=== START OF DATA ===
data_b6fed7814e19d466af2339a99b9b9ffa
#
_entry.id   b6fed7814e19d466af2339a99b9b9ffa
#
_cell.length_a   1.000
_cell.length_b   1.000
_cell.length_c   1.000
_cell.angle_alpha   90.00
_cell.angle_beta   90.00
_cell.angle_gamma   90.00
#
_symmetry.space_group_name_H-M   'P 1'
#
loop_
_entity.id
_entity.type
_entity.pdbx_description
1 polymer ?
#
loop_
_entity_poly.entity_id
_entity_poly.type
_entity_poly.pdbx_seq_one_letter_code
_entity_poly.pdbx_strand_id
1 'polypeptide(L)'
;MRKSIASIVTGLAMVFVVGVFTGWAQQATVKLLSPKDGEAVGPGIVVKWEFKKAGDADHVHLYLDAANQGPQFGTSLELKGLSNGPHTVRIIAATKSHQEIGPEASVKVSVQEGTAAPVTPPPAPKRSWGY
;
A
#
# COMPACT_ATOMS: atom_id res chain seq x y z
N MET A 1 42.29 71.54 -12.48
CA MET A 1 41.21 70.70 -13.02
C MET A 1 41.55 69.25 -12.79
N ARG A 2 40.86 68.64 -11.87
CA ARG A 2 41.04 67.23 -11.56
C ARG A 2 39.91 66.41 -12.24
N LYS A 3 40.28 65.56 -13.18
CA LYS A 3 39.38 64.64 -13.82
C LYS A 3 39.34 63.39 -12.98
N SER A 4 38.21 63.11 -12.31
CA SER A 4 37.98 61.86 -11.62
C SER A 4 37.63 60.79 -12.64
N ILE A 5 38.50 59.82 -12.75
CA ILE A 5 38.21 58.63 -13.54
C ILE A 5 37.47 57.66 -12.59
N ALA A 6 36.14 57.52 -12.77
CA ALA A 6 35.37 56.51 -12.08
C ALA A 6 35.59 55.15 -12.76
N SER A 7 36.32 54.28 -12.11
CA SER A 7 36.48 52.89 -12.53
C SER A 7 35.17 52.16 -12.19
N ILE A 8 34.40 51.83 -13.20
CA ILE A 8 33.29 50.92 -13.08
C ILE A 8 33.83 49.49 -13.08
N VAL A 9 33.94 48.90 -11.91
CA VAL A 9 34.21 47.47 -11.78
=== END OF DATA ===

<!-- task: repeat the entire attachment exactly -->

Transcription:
data_b6fed7814e19d466af2339a99b9b9ffa
#
_entry.id   b6fed7814e19d466af2339a99b9b9ffa
#
_cell.length_a   1.000
_cell.length_b   1.000
_cell.length_c   1.000
_cell.angle_alpha   90.00
_cell.angle_beta   90.00
_cell.angle_gamma   90.00
#
_symmetry.space_group_name_H-M   'P 1'
#
loop_
_entity.id
_entity.type
_entity.pdbx_description
1 polymer ?
#
loop_
_entity_poly.entity_id
_entity_poly.type
_entity_poly.pdbx_seq_one_letter_code
_entity_poly.pdbx_strand_id
1 'polypeptide(L)'
;MRKSIASIVTGLAMVFVVGVFTGWAQQATVKLLSPKDGEAVGPGIVVKWEFKKAGDADHVHLYLDAANQGPQFGTSLELKGLSNGPHTVRIIAATKSHQEIGPEASVKVSVQEGTAAPVTPPPAPKRSWGY
;
A
#
# COMPACT_ATOMS: atom_id res chain seq x y z
N MET A 1 42.29 71.54 -12.48
CA MET A 1 41.21 70.70 -13.02
C MET A 1 41.55 69.25 -12.79
N ARG A 2 40.86 68.64 -11.87
CA ARG A 2 41.04 67.23 -11.56
C ARG A 2 39.91 66.41 -12.24
N LYS A 3 40.28 65.56 -13.18
CA LYS A 3 39.38 64.64 -13.82
C LYS A 3 39.34 63.39 -12.98
N SER A 4 38.21 63.11 -12.31
CA SER A 4 37.98 61.86 -11.62
C SER A 4 37.63 60.79 -12.64
N ILE A 5 38.50 59.82 -12.75
CA ILE A 5 38.21 58.63 -13.54
C ILE A 5 37.47 57.66 -12.59
N ALA A 6 36.14 57.52 -12.77
CA ALA A 6 35.37 56.51 -12.08
C ALA A 6 35.59 55.15 -12.76
N SER A 7 36.32 54.28 -12.11
CA SER A 7 36.48 52.89 -12.53
C SER A 7 35.17 52.16 -12.19
N ILE A 8 34.40 51.83 -13.20
CA ILE A 8 33.29 50.92 -13.08
C ILE A 8 33.83 49.49 -13.08
N VAL A 9 33.94 48.90 -11.91
CA VAL A 9 34.21 47.47 -11.78